A recent research by the threat intelligence firm Flashpoint has uncovered how malicious threat actors communicate to share information between them.
The research has found out that there is a growing economy in the cybercriminals communications, more than just information sharing it has formed an ecosystem in which the failures, successes, planning and procedures to beat the organization’s countermeasures are shared as well as the planning of attacks.
The research points out that Cybercriminal Communications use a variety of software alongside with the access to communities in the deep and dark web. This is done in order to carry out cross domain organization for commit crimes like phishing, credit card fraud, spam, and every sort of attack that pass through the corporations’ filters and defenses.
The reason for the use of this software to communicate is too difficult law enforcement agencies from tracking the activities in the community’s forums as well as to give privacy to the user since most of these programs have cryptographic functions or protocols operating in its core. The software also allows a user to enter random, aleatory or even fraudulent information about the user which difficulty, even more, the process of detection.
On the other hand, one other reason for doing so is the payment required to maintain a forum, which in many cases can represent a difficult for cybercriminals. The use of communications programs is free of charge and anyone can download them.
The study was carried out by monitoring underground communities where the users often invited other members to discuss the planning outside the underground forum. It was analyzed 80 instant messengers applications and protocols, of which at least five were more used.
Privacy is implemented in these applications, like PGP an algorithm of encryption. The secure communication of user’s difficulty authorities to gain access to the content shared between the users. Without knowing the encryption key that has generated the codification for the session.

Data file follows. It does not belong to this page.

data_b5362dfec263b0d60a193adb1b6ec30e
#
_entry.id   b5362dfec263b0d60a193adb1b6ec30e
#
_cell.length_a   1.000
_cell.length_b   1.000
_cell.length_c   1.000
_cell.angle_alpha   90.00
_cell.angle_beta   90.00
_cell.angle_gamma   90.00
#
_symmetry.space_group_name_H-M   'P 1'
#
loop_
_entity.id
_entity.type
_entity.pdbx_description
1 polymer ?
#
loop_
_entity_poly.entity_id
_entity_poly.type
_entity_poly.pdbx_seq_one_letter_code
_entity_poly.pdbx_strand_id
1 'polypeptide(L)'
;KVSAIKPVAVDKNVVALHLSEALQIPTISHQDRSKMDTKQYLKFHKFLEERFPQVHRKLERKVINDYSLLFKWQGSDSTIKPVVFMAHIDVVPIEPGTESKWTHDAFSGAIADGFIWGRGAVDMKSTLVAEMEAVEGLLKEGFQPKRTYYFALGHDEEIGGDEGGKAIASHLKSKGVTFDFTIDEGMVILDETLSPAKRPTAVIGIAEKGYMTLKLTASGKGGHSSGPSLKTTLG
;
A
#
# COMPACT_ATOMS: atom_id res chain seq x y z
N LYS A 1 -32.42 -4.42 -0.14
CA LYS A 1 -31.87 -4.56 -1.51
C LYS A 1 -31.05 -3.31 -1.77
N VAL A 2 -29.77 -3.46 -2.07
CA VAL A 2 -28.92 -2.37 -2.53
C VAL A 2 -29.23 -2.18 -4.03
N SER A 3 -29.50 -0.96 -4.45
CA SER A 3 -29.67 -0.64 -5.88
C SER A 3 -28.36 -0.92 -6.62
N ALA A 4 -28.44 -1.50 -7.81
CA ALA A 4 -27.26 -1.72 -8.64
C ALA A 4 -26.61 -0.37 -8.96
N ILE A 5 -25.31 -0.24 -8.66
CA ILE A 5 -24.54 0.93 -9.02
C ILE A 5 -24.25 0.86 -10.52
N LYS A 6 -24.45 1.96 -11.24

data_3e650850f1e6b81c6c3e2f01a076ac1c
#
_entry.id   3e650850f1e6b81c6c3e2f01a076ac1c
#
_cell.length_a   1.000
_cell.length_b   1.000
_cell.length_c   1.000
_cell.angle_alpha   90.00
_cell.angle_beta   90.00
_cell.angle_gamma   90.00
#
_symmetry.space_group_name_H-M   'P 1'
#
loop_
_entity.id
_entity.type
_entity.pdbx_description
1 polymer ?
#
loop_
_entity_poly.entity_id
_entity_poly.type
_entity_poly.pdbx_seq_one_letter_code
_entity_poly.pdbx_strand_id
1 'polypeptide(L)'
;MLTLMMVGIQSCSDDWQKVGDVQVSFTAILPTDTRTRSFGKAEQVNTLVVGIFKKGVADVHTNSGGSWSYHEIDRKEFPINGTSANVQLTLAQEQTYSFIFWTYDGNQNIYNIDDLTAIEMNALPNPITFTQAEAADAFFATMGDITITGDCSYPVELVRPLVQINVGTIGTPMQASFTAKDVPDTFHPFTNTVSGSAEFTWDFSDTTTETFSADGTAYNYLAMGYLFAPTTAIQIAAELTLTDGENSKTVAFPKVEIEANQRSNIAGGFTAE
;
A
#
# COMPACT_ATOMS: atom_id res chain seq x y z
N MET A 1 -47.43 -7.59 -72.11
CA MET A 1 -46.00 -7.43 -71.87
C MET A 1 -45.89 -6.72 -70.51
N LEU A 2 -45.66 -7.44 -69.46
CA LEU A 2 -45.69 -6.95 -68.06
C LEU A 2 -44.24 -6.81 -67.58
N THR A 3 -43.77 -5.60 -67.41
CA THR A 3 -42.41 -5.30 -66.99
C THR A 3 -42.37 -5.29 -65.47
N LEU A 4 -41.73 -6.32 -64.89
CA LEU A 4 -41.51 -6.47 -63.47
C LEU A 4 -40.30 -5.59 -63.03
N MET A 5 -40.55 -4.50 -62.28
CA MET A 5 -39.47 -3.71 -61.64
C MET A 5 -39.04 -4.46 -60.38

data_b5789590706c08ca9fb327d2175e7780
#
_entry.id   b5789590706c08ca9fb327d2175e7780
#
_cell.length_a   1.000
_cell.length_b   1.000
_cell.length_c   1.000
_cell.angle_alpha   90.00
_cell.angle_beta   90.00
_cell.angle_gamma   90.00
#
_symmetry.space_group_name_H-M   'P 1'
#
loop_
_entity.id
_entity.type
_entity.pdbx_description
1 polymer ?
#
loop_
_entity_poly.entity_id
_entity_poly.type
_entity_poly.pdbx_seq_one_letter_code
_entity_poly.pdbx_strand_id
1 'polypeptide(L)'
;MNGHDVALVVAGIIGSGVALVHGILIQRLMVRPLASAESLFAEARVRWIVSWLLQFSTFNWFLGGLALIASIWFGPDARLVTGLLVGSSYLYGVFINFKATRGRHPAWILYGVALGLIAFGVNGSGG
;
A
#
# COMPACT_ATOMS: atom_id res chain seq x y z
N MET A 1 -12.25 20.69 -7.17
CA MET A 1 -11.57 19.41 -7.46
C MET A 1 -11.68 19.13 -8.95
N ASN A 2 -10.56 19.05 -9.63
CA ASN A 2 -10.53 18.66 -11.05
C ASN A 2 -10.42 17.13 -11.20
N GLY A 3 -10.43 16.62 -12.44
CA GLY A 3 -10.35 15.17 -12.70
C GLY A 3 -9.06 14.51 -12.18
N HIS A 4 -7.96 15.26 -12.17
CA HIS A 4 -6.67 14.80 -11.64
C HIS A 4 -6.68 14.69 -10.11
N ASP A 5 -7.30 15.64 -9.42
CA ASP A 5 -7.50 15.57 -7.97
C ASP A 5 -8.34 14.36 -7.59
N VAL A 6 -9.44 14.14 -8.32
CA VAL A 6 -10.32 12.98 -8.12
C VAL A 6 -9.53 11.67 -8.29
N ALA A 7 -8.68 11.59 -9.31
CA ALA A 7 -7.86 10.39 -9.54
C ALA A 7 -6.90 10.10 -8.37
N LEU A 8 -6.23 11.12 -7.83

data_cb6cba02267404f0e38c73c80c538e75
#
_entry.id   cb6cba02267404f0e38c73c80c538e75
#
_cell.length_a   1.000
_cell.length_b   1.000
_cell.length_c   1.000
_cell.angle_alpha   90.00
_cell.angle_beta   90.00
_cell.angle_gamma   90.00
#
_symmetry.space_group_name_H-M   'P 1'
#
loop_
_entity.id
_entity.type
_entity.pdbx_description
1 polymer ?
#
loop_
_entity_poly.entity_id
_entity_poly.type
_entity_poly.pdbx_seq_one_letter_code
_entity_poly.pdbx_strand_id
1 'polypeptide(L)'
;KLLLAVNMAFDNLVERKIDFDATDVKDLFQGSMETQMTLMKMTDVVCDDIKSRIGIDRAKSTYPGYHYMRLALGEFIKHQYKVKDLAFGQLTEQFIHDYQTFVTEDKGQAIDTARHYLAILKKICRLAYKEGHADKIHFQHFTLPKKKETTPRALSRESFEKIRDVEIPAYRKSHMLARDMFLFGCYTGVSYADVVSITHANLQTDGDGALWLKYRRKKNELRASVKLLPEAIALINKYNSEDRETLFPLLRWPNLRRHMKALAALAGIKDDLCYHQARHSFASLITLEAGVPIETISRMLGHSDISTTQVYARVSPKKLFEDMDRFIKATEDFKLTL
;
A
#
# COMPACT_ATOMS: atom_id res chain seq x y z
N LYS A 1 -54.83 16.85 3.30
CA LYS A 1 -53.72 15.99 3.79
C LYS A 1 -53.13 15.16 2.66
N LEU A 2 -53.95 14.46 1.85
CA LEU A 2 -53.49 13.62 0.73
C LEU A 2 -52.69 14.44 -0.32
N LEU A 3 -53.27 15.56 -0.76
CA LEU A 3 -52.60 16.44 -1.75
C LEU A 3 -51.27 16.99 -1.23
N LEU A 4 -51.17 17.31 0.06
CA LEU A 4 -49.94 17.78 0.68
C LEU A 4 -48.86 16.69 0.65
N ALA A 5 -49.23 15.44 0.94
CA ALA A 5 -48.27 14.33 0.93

The most used programs by cybercriminals are ICQ, Skype, Jaber, Quiet Internet Pager, Pretty Good Privacy, Pidgin, PSI and AOL Instant Messenger (AIM).
The report shows that the use of Cybercriminal Communications is different among communities of different languages, below are reported “Language Group Specific Findings” for Russians we have the following situation:
1. Jabber (28.3%) 2. Skype (24.26) 3. ICQ (18.74%) 4. Telegram (16.39%) 5. WhatsApp (3.93%) 6. PGP (3.79%) 7. Viber (3.01%) 8. Signal (1.58%)
while for the Chinese we have the following distribution in 2016: 1. QQ (63.33%) 2. WeChat (35.58%) 3. Skype (0.44%) 4. WhatsApp (0.22%) 5. Jabber (0.31%) 6. PGP (0.13%) 7. ICQ (0.1%) 8. AOL Instant Messenger (0.08%)
“Cybercriminals can choose from a wide variety of platforms to conduct their peer-to-peer (P2P) communications.” states the report. “This choice is typically influenced by a combination of factors, which can include:
Luis Nakamoto is a Computer Science student of Cryptology and an enthusiastic of information security having participated in groups like Comissão Especial de Direito Digital e-Compliance (OAB/SP) and CCBS (Consciência Cibernética Brasil) as a researcher in new technologies related to ethical hacking, forensics, and reverse engineering. Also, a prolific and compulsive writer participating as a Redactor to Portal Tic from Sebrae Nacional.
(Security Affairs – Skype, Cybercriminal Communications)
Necessary cookies are absolutely essential for the website to function properly. This category only includes cookies that ensures basic functionalities and security features of the website. These cookies do not store any personal information.
Any cookies that may not be particularly necessary for the website to function and is used specifically to collect user personal data via analytics, ads, other embedded contents are termed as non-necessary cookies. It is mandatory to procure user consent prior to running these cookies on your website.